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Discussion Starter · #1 ·
Hello,
thanks for all the advice I got on this list in my quest of upgrading my engine.

At this moment all parts for the 95" with flat tops and the SE-204's are ordered (including the Cometic 0.30)
I will use the stock head to start with.

My question: what is the starting point for my carburetor after installing the BB?
At this moment it has the 45 and 195 jets (stock) installed and the plugs look black on the outer ring, point and isolator look good .

Should I change to different jets immediatly (and to what size) or can I start
running with the present set-up and work from there.

Is the 'Nightrider' solution OK ? (Sportser needle with 165 main jet) ?

And do I need different plugs ? Hotter or colder ?

Many questions again, I know.

Best regards ... Jef
 

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A 42mm mikuni would be nice if you can afford it. If you stay with the stock carb you need at least a 48 in the pilot jet or slow jet whichever you want to call it.
 

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I ran the Sporty needle and a 46 slow (try CustomChrome, DragSpecialties etc.), and the stock main with BB95, 203s, a/c and a free flowing exhaust. Main 165 (Nightrider is somewhat outdated) is too small.

As to where to start with the slow:
If you need more than 3 turns out to get idle and low range right, go one size up on the slow jet, like wise if you start with a 48 and you need only 0.5.-1. turns, go one size smaller. It's not rocket science, takes some patience.

The CV 40 is good for least 90 HP, you are still a few ponies away from the number with your build. I would put the money for the carb toward a DTT or Crane ignition and have it dyno-tuned by an expert. What exhaust are you running?
 

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I'd stay with what you have and see how it runs first. It should be pretty close. I have a 95", 203 cams, air cleaner and exhaust and I run a 45 slow Sporty needle and 195 main. What elevation are you? I'm about 1000 feet here, that can make a difference.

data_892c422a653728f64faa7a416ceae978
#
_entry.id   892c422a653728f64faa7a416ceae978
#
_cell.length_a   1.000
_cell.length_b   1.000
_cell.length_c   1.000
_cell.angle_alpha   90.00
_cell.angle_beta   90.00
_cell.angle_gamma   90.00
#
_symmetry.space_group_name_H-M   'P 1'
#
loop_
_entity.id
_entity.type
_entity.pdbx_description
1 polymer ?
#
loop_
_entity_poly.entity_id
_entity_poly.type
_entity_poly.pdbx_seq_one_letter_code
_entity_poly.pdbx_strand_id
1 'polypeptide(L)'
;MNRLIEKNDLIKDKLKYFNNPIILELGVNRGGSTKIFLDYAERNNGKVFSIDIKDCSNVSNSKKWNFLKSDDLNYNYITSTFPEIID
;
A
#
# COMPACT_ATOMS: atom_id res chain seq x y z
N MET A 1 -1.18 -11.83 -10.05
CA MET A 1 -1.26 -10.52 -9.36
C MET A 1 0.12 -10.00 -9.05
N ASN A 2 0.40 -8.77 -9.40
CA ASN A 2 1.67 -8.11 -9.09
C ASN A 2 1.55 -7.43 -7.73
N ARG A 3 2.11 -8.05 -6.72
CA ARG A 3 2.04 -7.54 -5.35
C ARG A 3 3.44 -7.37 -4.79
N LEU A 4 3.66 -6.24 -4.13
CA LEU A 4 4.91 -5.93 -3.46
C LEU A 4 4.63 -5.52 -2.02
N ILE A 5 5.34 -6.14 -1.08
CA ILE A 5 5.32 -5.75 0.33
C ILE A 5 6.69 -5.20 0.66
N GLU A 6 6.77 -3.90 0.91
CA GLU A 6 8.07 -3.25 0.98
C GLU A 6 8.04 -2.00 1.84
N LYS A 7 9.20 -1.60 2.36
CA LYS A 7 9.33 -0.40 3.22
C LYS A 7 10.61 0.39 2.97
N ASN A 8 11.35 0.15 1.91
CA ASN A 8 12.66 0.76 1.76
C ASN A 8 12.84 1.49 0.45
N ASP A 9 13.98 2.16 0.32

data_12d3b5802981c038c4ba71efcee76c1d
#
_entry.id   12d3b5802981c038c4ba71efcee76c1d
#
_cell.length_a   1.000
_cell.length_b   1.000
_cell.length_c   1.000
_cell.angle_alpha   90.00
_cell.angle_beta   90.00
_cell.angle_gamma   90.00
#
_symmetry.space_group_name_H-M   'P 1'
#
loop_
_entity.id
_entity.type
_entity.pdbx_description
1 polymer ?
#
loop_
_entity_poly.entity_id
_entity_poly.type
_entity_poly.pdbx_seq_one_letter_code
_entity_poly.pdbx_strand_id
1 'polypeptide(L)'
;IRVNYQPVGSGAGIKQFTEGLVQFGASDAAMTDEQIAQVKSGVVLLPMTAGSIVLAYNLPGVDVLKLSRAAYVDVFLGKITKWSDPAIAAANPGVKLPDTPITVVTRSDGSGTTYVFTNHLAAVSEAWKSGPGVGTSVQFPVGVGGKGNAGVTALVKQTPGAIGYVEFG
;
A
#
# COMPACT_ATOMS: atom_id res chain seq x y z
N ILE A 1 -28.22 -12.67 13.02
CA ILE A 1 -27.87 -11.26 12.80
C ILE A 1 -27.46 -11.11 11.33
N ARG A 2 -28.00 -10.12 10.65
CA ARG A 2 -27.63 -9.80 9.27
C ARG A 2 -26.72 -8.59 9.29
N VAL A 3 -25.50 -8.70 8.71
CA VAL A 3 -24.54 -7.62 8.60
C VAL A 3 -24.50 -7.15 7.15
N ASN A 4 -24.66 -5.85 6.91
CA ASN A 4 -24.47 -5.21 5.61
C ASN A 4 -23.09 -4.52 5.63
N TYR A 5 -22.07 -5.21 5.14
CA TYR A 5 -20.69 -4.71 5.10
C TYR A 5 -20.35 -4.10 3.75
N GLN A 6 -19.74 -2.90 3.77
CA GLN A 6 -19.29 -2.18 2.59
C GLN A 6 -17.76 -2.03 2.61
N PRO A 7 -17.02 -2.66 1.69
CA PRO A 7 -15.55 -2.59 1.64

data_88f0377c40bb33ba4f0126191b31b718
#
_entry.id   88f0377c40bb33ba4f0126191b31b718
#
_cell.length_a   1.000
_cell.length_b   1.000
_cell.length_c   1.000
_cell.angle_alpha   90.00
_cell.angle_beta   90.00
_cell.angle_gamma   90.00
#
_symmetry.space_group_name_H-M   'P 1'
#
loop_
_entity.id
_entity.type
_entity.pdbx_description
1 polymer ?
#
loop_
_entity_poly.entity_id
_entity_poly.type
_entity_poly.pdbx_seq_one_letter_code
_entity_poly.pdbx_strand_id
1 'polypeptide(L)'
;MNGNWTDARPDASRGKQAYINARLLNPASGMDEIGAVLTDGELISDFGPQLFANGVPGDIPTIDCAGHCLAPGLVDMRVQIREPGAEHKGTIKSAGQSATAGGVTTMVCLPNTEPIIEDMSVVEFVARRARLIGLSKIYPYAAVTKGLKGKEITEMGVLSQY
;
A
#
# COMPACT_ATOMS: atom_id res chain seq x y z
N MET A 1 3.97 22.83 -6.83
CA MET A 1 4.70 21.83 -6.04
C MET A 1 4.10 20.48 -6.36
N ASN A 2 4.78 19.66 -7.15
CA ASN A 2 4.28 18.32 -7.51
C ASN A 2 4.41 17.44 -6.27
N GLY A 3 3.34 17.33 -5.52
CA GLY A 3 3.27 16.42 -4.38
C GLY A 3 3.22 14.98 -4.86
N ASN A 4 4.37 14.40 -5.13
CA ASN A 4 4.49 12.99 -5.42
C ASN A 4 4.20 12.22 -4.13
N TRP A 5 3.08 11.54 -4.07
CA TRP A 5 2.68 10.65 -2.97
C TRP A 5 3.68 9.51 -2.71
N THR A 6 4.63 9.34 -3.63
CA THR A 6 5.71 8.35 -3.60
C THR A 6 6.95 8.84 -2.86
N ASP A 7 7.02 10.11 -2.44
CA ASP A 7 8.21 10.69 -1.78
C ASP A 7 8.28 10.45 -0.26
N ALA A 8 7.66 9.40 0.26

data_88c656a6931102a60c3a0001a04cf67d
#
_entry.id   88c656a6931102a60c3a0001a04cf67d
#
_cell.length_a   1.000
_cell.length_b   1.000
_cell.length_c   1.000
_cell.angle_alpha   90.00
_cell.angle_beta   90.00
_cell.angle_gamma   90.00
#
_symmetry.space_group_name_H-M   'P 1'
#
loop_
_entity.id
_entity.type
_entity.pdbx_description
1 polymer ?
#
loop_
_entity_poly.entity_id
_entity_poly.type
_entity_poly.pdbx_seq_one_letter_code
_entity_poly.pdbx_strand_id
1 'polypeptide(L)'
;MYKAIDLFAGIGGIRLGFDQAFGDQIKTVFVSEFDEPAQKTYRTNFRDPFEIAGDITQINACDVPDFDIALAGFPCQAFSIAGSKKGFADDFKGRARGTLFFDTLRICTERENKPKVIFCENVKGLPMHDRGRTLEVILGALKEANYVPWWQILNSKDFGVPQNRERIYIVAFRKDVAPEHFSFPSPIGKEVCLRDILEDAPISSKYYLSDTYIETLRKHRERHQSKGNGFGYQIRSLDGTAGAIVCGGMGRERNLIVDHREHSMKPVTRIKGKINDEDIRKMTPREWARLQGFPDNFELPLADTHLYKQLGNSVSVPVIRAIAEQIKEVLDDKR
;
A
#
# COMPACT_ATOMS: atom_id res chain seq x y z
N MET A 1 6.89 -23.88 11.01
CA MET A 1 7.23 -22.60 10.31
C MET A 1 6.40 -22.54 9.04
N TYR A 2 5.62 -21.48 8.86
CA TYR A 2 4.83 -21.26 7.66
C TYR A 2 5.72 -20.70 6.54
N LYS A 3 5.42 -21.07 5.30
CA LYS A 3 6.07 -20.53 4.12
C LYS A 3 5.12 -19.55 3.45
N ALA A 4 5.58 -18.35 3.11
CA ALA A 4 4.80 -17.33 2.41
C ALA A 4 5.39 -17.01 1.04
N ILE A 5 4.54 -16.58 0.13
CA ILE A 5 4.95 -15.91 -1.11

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Remember, It's hard for someone to recommend jetting unless they have the same or very similiar build (displacement, carb, exhaust, cam) and live in the same conditions (temp, altitude, etc.) You can try their advice to get you started, but just make sure you get it dyno-tuned as soon as possible (AFTER it's broken in). It's the ONLY way to get the mixture correct. Some shops will do a part-power tune up with an AFR meter to get your jetting close in the meantime.

Plugs? Stock plugs are fine for just about any performance engine. "Hotter" or "colder" plugs do not create a hotter or colder spark! They just dissipate heat from the heads more quickly or more slowly. Also, don't get ripped off with something like the splitfires.. they are just snake oil. :)
 

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Discussion Starter · #8 ·
Thanks for all the responses.
As I have the Sportser needle and a 48 jet on the shelves and reading the different replies I understand that basically I can find a working point with the a combination untill I have the bike dynoed.

Some answers to specific questions from some of you:
bigoscycles: I would like to start with the stock CV as it appears to sufficient and I travel up to 9000 feet sometimes.

ViennaHog: I'm running SEII's, pretty happy with them so far. I have Cycle Shacks, Khrome Werks and a SE 2-1 tuneable on the shelves. So plenty of optimization options :)

murphdog : I'm pretty close at sealevel (100ft) but do travel into the mountains (see above).

ToddM : :))) yes I know hotter and colder does not chance the temp of the spark. But you can alter that black outer ring to a nice tanned color with a plug of the correct temp value. I do understand this will not be the first and most point to look into. Will use the stock ines to start.

Thanks ... Jef
 

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Jef said:
Thanks for all the responses.
.............ToddM : :))) yes I know hotter and colder does not chance the temp of the spark. But you can alter that black outer ring to a nice tanned color with a plug of the correct temp value. I do understand this will not be the first and most point to look into. Will use the stock ines to start.

Thanks ... Jef

I wouldn't mess with changing heat range of the plugs unless all other tuning options to get the mixture and the power right are exhausted (no pun intended). With a different heat range you throw another variable in an equation that's already a little complicated.
 
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